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  • Straddle operations - an example

     
     

    Straddling, another method of trading on the commodity markets, involves simultaneously purchasing one delivery period and selling another delivery period. This can be undertaken in a variety of ways.

    • The transactions can be carried out with two futures positions on the same exchange. This is sometimes referred to as a spread or switch.
    • The two futures positions can be taken on two different exchanges.
    • Positions can be taken on two separate exchanges of related merchandises, for example, arabica in New York and robusta at the London exchange. This is also generally called arbitrage.

    Straddle operations have the advantage of offering lower risks to operators although, not surprisingly, at lower profits. In a sense, a straddle is a form of hedge. Exchanges usually encourage straddling by requiring less deposit than for a single purchase or sale. When operators undertake straddles they are long and short of futures contracts for different months or maturities, usually in the same commodity market. Operators buy one month's contract in a product and sell another month's contract in the same product or, in some cases, a related product.

    The purpose of taking two futures positions is to take advantage of a change in price relationships. The intention is to earn a profit from expected fluctuations in the differential between the prices of the two months. If during the interval prices rise, the profit made from the long position will be compensated by the loss on the short position, and vice versa if prices decline. What really matters in a straddle operation, therefore, is the price spread between periods. It is of no consequence in which direction the market moves. If, for example, the price spread between the July and December position seems greater than usual, with the forward position at a premium, it makes sense to buy the near position and sell the forward position. This assumes that the differential will be reduced at a later date, in which case the trader will gain.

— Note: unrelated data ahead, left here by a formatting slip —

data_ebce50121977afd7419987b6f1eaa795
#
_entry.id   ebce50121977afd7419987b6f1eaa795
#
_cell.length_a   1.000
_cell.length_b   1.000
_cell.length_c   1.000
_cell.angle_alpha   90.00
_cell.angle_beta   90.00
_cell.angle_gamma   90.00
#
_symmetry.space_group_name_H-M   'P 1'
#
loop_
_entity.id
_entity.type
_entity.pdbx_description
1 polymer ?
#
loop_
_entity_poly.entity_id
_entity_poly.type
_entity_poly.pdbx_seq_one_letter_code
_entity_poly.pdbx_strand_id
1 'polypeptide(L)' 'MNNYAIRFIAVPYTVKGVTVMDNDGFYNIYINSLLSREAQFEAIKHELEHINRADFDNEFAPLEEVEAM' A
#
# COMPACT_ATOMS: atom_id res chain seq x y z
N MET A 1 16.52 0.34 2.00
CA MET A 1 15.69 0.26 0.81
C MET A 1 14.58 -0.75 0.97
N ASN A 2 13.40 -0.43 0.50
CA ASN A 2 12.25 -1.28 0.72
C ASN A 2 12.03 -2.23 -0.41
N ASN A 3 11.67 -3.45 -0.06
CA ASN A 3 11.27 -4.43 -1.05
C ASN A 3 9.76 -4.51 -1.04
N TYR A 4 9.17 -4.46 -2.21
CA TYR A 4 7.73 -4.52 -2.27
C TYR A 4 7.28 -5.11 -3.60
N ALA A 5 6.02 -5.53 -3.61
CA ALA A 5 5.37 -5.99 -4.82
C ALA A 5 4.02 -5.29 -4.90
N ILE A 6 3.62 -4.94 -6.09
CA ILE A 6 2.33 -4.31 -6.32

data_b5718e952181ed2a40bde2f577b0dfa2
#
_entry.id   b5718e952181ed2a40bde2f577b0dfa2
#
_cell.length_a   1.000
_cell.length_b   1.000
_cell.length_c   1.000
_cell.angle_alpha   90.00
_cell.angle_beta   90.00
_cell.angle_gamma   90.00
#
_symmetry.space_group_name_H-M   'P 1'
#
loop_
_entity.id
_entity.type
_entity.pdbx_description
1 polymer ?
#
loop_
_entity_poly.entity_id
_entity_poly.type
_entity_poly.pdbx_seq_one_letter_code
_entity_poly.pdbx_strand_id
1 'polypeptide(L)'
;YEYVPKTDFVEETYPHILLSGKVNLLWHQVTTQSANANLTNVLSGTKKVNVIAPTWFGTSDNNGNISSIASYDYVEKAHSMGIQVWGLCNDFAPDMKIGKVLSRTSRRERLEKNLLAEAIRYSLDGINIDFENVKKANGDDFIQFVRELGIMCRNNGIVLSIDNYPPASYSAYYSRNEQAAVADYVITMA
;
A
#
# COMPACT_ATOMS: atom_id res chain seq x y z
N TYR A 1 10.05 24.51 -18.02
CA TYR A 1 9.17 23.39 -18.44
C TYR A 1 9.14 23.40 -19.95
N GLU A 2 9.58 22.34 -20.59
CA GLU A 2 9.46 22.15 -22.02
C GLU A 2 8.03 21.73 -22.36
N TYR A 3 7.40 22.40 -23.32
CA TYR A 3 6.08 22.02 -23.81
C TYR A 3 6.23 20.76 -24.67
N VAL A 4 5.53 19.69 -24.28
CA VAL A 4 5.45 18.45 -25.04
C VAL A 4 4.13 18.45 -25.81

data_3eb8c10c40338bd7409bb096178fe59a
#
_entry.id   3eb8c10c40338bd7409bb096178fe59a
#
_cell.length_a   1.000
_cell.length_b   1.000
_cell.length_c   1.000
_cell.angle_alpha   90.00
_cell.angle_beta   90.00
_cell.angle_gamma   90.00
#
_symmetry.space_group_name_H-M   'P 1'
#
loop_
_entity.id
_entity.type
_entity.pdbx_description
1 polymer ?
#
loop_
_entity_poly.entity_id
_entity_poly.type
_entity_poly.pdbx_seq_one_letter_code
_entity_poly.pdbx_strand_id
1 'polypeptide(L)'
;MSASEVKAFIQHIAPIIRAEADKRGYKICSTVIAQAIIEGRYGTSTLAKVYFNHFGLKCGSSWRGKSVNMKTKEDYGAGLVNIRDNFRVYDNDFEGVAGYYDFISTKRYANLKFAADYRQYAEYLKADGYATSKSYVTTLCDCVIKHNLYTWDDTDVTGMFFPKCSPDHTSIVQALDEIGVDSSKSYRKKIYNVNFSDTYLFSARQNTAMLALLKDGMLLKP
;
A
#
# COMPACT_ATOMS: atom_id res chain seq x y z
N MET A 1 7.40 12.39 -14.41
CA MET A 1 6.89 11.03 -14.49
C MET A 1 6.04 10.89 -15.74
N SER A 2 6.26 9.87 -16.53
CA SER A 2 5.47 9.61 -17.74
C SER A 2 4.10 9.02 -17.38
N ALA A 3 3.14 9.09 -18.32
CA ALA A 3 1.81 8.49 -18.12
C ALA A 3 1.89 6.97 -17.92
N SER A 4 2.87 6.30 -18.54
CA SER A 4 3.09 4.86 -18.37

The spread will narrow if one of the following situations arises:

    • The near position rises while the forward position remains unchanged;
    • The near position rises higher than the forward position;
    • The near position remains unchanged while the forward position falls;
    • The near position falls less than the forward position.

    Example 

    A speculator sells New York 'C' December 2004 (KCZ04) and buys March 2005 (KCH05) at 360 points premium March. In abbreviated fashion, they are buying March/December at 360.

    As December gets closer to the first notice day and the level of certified stocks is rather high, the market will move out to a full 'carry' estimated by the trade to be 425 points.

    Our speculator now buys December/March (buys KCZ04 and sells KCH05) at 425, locking in a 65-point profit per lot. At $3.75 per point, the profit is $243.75 per lot.  See 08.09.04 for more on 'carries and inversions'.

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